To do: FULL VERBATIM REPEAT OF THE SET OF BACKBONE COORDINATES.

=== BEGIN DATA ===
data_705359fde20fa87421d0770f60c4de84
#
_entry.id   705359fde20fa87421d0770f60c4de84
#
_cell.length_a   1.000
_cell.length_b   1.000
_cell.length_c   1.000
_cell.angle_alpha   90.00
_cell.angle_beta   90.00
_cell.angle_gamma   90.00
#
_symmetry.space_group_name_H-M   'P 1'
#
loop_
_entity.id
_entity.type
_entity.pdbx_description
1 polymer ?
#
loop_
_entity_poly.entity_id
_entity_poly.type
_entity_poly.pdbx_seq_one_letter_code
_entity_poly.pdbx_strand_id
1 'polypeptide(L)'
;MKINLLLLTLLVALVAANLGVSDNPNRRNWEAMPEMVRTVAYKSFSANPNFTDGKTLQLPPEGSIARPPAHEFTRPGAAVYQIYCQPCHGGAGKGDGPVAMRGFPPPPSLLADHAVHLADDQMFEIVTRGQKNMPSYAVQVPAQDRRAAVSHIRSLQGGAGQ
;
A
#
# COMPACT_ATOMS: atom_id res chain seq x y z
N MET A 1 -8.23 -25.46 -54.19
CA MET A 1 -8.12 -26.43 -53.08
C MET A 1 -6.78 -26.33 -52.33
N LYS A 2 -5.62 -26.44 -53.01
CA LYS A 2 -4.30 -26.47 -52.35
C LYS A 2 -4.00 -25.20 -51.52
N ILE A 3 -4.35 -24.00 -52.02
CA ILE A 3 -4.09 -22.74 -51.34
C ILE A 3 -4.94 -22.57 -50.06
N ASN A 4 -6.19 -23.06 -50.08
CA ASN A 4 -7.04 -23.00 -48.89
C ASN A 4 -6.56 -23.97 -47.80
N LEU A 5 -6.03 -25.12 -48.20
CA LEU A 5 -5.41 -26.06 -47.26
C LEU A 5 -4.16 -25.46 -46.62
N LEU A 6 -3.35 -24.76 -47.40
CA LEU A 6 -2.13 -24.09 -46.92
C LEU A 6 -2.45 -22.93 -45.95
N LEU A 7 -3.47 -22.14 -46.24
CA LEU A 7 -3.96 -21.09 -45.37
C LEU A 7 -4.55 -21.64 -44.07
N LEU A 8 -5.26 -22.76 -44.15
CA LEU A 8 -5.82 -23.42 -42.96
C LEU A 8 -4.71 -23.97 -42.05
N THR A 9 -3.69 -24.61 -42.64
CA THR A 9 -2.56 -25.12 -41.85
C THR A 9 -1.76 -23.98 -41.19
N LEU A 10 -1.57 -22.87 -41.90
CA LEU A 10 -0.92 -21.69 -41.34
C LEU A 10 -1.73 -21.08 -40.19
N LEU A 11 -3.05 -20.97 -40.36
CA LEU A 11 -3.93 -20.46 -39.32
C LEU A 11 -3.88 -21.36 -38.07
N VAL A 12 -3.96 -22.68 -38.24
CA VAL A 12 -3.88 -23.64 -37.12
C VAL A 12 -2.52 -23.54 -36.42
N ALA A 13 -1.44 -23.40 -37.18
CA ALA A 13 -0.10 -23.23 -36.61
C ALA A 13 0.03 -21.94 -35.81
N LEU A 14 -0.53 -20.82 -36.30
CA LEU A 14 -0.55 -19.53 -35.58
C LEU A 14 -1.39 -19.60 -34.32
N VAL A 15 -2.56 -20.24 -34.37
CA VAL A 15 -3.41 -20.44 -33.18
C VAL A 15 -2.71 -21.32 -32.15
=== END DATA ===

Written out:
data_705359fde20fa87421d0770f60c4de84
#
_entry.id   705359fde20fa87421d0770f60c4de84
#
_cell.length_a   1.000
_cell.length_b   1.000
_cell.length_c   1.000
_cell.angle_alpha   90.00
_cell.angle_beta   90.00
_cell.angle_gamma   90.00
#
_symmetry.space_group_name_H-M   'P 1'
#
loop_
_entity.id
_entity.type
_entity.pdbx_description
1 polymer ?
#
loop_
_entity_poly.entity_id
_entity_poly.type
_entity_poly.pdbx_seq_one_letter_code
_entity_poly.pdbx_strand_id
1 'polypeptide(L)'
;MKINLLLLTLLVALVAANLGVSDNPNRRNWEAMPEMVRTVAYKSFSANPNFTDGKTLQLPPEGSIARPPAHEFTRPGAAVYQIYCQPCHGGAGKGDGPVAMRGFPPPPSLLADHAVHLADDQMFEIVTRGQKNMPSYAVQVPAQDRRAAVSHIRSLQGGAGQ
;
A
#
# COMPACT_ATOMS: atom_id res chain seq x y z
N MET A 1 -8.23 -25.46 -54.19
CA MET A 1 -8.12 -26.43 -53.08
C MET A 1 -6.78 -26.33 -52.33
N LYS A 2 -5.62 -26.44 -53.01
CA LYS A 2 -4.30 -26.47 -52.35
C LYS A 2 -4.00 -25.20 -51.52
N ILE A 3 -4.35 -24.00 -52.02
CA ILE A 3 -4.09 -22.74 -51.34
C ILE A 3 -4.94 -22.57 -50.06
N ASN A 4 -6.19 -23.06 -50.08
CA ASN A 4 -7.04 -23.00 -48.89
C ASN A 4 -6.56 -23.97 -47.80
N LEU A 5 -6.03 -25.12 -48.20
CA LEU A 5 -5.41 -26.06 -47.26
C LEU A 5 -4.16 -25.46 -46.62
N LEU A 6 -3.35 -24.76 -47.40
CA LEU A 6 -2.13 -24.09 -46.92
C LEU A 6 -2.45 -22.93 -45.95
N LEU A 7 -3.47 -22.14 -46.24
CA LEU A 7 -3.96 -21.09 -45.37
C LEU A 7 -4.55 -21.64 -44.07
N LEU A 8 -5.26 -22.76 -44.15
CA LEU A 8 -5.82 -23.42 -42.96
C LEU A 8 -4.71 -23.97 -42.05
N THR A 9 -3.69 -24.61 -42.64
CA THR A 9 -2.56 -25.12 -41.85
C THR A 9 -1.76 -23.98 -41.19
N LEU A 10 -1.57 -22.87 -41.90
CA LEU A 10 -0.92 -21.69 -41.34
C LEU A 10 -1.73 -21.08 -40.19
N LEU A 11 -3.05 -20.97 -40.36
CA LEU A 11 -3.93 -20.46 -39.32
C LEU A 11 -3.88 -21.36 -38.07
N VAL A 12 -3.96 -22.68 -38.24
CA VAL A 12 -3.88 -23.64 -37.12
C VAL A 12 -2.52 -23.54 -36.42
N ALA A 13 -1.44 -23.40 -37.18
CA ALA A 13 -0.10 -23.23 -36.61
C ALA A 13 0.03 -21.94 -35.81
N LEU A 14 -0.53 -20.82 -36.30
CA LEU A 14 -0.55 -19.53 -35.58
C LEU A 14 -1.39 -19.60 -34.32
N VAL A 15 -2.56 -20.24 -34.37
CA VAL A 15 -3.41 -20.44 -33.18
C VAL A 15 -2.71 -21.32 -32.15